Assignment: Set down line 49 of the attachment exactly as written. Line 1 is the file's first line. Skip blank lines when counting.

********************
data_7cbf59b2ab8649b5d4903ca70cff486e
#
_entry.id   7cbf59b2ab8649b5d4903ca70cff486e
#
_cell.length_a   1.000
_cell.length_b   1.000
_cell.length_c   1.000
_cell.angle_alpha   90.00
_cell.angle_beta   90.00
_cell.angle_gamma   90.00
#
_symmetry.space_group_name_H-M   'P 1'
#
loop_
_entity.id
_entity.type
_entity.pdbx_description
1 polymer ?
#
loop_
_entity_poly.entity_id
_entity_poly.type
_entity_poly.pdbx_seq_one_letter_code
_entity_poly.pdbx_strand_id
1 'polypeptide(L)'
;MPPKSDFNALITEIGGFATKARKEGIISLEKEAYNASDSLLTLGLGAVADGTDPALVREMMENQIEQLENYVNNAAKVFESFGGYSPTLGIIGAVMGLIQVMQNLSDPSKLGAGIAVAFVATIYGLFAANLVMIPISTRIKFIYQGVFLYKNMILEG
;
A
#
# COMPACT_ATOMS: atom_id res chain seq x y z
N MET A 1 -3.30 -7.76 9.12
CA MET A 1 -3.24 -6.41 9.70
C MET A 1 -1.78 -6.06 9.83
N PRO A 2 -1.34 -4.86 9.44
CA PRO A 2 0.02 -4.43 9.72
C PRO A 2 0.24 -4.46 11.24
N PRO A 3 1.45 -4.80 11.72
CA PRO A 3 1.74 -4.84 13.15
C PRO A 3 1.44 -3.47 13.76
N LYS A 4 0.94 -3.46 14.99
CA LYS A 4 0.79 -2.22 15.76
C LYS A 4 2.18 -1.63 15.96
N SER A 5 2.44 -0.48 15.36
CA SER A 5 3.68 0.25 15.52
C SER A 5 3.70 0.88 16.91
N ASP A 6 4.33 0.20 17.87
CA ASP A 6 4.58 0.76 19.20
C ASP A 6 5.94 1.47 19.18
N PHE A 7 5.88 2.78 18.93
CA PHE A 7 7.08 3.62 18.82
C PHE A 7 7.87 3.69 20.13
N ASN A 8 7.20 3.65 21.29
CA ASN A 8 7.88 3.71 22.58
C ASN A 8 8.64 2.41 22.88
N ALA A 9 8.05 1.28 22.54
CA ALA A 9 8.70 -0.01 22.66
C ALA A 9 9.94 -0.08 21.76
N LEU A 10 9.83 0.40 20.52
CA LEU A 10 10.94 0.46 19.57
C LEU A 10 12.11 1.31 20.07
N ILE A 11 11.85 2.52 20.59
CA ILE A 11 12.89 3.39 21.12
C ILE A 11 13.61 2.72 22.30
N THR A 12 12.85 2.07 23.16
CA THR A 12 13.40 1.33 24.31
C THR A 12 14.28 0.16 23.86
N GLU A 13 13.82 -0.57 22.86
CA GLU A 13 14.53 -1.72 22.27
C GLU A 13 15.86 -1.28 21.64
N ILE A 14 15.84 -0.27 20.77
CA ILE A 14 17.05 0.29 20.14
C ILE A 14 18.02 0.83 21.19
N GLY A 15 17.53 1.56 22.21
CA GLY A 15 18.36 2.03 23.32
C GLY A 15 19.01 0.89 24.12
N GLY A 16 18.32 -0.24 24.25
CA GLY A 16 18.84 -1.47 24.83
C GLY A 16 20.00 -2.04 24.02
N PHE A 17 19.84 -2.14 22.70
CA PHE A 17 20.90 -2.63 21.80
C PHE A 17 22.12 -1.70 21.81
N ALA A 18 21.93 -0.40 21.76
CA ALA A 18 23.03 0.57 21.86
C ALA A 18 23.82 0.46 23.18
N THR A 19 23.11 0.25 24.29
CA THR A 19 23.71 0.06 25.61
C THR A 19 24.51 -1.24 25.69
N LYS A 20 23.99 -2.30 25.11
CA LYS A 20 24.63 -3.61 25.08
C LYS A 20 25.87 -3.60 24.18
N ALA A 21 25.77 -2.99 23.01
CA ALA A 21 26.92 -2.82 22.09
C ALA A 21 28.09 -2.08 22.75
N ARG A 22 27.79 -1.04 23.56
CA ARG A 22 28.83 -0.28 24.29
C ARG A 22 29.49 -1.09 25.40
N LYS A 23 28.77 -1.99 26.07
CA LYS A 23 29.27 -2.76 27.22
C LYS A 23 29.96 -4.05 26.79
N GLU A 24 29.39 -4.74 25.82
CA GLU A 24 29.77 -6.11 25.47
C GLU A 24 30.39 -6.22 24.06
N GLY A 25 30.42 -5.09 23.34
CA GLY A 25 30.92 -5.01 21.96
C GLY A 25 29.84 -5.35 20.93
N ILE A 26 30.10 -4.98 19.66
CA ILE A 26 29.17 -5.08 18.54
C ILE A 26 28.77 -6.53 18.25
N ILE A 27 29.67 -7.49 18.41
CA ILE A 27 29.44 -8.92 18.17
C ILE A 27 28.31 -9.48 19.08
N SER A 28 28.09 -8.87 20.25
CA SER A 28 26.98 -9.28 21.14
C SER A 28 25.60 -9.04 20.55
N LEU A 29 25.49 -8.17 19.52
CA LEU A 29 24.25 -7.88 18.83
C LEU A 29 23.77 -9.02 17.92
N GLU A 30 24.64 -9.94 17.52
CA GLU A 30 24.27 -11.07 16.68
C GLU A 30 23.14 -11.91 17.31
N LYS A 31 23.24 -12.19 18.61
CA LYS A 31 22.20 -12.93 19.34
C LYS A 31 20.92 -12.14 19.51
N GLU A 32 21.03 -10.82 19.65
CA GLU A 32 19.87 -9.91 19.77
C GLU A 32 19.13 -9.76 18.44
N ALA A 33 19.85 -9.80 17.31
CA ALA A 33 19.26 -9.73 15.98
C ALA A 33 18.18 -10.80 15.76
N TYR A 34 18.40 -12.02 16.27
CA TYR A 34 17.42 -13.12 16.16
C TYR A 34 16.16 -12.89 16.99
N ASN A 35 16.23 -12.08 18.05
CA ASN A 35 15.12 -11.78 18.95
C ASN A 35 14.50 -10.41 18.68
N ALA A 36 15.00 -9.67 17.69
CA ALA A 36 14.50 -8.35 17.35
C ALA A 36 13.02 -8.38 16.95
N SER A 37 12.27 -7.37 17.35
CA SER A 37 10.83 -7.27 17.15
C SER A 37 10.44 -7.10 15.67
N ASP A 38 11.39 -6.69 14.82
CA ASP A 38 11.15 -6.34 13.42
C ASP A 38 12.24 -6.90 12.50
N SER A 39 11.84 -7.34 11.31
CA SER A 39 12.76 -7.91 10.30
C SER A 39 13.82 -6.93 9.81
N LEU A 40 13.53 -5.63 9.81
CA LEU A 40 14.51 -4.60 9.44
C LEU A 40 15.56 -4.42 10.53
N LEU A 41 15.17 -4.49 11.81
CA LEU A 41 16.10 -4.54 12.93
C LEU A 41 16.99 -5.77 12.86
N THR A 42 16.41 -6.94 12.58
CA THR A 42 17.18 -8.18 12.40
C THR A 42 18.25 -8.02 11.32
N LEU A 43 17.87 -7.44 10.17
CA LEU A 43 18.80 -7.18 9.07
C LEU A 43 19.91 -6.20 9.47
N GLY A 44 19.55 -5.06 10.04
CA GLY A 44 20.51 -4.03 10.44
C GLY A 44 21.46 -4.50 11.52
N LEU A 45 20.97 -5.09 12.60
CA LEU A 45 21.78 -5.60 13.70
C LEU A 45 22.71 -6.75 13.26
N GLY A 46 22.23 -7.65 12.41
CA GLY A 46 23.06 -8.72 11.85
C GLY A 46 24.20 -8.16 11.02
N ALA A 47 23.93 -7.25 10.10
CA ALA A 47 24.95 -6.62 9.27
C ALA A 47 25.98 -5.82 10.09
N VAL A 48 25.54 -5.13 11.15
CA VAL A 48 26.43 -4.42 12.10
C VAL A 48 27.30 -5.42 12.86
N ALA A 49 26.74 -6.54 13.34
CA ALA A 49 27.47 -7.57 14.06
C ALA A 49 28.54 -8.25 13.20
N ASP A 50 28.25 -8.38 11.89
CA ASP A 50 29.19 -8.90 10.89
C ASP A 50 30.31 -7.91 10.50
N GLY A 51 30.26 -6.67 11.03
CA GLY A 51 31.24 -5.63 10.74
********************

N PHE A 7 5.88 2.78 18.93